Ratoncito Pérez is a little mouse who wears clothes and carries a red pack on his back. He loves to steal the teeth of children that are placed under their pillows.
Who takes your children’s teeth in the night from under their pillows? It is not the Tooth Fairy/ Hada de los Dientes as we were taught in USA. It is a little mouse who wears a straw hat, gold glasses, linen cloth shoes and carries a red pack on his back.
This little mouse has been around for a long time but in ancient times he did not wear clothes. Mothers would offer the baby teeth of their children to the mice that lived in the fields to ensure good crops thus making their children strong and healthy. The mouse in clothing came about in 1894 when Queen Maria Cristina Coloma of Spain asked the Jesuit priest, Father Luis Coloma to write a story for eight year old Alfonso XIII when his baby milk tooth fell out. The priest wrote the story about the small Mouse Perez, clothed him and made him the most beloved mouse of all time.
, all little mice are not nuisances. It just may be the friendly Ratoncito Pérez visiting to exchange the little tooth with money or a small gift. Taking his precious tooth to make jewelry, build a castle or adding another star to the sky. Also, do not forget to remove those mouse traps before you place that tooth under the pillow.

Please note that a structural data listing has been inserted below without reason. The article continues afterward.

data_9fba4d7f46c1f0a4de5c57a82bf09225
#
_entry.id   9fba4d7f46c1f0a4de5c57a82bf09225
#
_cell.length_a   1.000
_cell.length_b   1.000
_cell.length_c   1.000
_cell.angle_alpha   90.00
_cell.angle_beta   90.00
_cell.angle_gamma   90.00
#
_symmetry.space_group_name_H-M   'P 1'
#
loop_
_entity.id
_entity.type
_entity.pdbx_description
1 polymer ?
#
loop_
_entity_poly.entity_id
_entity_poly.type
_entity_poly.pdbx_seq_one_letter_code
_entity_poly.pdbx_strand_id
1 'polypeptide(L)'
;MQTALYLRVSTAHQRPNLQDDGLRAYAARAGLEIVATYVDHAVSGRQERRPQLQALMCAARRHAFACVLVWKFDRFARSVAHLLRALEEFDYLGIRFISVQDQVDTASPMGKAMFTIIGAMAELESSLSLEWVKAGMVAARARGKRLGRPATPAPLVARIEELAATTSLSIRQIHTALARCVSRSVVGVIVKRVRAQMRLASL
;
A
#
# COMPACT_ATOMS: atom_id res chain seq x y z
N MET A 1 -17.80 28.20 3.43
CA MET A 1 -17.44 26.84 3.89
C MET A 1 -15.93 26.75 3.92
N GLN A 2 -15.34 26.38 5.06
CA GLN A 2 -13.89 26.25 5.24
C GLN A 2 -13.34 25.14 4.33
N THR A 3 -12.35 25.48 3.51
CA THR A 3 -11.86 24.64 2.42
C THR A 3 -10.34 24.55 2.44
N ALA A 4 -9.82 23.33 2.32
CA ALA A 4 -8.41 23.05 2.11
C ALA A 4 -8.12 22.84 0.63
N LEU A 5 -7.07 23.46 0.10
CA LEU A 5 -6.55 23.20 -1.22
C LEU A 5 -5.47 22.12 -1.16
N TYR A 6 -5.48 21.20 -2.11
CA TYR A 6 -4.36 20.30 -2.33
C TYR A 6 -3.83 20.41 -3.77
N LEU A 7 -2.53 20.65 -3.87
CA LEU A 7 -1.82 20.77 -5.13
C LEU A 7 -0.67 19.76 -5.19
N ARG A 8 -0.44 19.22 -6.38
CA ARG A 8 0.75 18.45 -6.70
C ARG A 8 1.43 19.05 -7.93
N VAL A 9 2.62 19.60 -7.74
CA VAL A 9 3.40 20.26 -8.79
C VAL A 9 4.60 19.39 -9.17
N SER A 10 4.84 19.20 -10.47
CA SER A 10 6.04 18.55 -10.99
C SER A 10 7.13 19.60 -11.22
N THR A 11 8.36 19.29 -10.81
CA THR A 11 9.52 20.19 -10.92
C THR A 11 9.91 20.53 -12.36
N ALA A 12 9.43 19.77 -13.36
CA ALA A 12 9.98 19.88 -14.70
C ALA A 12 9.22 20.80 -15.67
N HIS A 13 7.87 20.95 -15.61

*I have spoken to some Dominican children and they tell me that they throw their teeth onto the roof of their homes so the new teeth will grow down straight and good.”
La Jupia is a spirit or ghost of the air who hides in daylight eating guavas and appears after dark in the form of a human. She resembles a human in all ways with one exception; it does not have a navel because it was not born of a woman.
Jupio or Hupio is an Indian word meaning dead men come to life. The Jupia is the feminine version of the same. She was a spirit or ghost of the air who hides eating guavas during the day only appearing after dark in the form of a human. This spirit resembled a human in all ways with one exception; it did not have a navel. The Jupia did not have a navel because it was not born of a woman.
Many men have fallen for these spirit women and made love to them unknowingly. He found that just as they were reaching the loving climax his arms and love nest would be empty. It is very important to remember to always check and see if whoever you decide to make love to has a belly button. If not then you know you have been had by La Jupia.
Today this indigenous legend is still said to be seen by Dominican farmers and people who live away from civilization. Jupia is a ghost woman who visits, riding on a dark horse. Quietly, in the darkest night, roaming through the open fields….
Nimitas, or Fireflies, are the souls of the dead watching out for their loved ones still living.
Nimitas, or Fireflies, are a very common sight in the country around the open fields in the Dominican Republic. The males have a bright tail light that flashes hoping to get a return flash saying that the female is interested in getting to know him.
Las Nimitas, Luciérnagas and Bichos de Luz are known as Fireflies or Lightning Bugs. Dominican superstition says that the Nimitas are the souls of the dead who are watching out for their loved ones still living. They shine their light reminding all who see that they are there always there….watching.
Fireflies are also called Cocuyo which is a Taino Indian word.
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